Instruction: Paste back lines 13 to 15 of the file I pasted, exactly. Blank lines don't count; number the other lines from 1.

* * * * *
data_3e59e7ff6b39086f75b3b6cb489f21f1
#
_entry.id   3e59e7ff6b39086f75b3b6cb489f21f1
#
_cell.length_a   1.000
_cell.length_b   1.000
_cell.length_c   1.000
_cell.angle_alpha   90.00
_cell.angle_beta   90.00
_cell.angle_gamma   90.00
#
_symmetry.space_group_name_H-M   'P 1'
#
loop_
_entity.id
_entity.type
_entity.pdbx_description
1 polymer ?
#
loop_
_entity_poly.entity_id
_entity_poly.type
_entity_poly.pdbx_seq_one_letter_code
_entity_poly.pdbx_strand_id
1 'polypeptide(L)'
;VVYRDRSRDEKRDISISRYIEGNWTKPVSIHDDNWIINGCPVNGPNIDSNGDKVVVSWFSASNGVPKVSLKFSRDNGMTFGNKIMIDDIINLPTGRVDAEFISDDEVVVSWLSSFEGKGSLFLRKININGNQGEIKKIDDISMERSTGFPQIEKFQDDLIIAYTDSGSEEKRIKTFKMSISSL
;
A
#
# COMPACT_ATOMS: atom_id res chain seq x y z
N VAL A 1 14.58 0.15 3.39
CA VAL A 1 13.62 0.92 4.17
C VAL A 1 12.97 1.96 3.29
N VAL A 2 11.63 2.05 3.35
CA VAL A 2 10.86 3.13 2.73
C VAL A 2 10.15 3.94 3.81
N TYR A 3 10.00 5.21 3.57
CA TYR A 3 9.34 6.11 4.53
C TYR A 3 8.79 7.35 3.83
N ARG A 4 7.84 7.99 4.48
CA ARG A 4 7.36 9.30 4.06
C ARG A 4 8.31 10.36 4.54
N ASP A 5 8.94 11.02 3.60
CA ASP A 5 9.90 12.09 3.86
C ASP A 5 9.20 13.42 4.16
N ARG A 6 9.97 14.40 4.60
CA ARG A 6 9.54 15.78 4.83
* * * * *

#
loop_
_entity.id